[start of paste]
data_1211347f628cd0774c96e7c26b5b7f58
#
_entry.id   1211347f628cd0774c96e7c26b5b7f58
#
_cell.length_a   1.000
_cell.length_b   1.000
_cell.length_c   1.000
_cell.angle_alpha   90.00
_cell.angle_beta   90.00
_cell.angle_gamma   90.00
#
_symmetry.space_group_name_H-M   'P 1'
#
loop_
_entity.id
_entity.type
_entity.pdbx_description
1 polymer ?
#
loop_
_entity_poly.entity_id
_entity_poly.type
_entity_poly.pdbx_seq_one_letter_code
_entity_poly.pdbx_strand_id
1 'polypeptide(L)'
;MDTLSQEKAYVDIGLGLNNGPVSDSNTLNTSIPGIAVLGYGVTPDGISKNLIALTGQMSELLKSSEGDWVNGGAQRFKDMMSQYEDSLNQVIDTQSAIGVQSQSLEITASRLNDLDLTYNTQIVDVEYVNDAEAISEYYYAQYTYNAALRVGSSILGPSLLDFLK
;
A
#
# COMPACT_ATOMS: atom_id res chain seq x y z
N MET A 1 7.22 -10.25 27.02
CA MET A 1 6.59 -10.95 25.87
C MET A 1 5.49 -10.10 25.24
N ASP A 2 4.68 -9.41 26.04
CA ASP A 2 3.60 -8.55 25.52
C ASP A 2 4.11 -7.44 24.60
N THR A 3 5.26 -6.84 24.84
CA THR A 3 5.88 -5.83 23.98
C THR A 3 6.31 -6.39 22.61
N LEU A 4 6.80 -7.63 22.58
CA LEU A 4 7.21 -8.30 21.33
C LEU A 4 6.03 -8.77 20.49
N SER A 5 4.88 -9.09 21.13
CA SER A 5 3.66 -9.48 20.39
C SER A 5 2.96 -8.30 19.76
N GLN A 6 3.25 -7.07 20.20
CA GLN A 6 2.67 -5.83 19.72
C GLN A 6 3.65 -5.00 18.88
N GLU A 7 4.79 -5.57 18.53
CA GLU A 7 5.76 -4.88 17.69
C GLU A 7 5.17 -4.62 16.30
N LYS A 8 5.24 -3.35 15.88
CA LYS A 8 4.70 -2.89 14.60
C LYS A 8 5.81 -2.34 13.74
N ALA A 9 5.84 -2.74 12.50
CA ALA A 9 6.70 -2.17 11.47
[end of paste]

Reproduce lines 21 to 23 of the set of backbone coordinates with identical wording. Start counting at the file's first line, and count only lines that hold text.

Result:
_entity_poly.entity_id
_entity_poly.type
_entity_poly.pdbx_seq_one_letter_code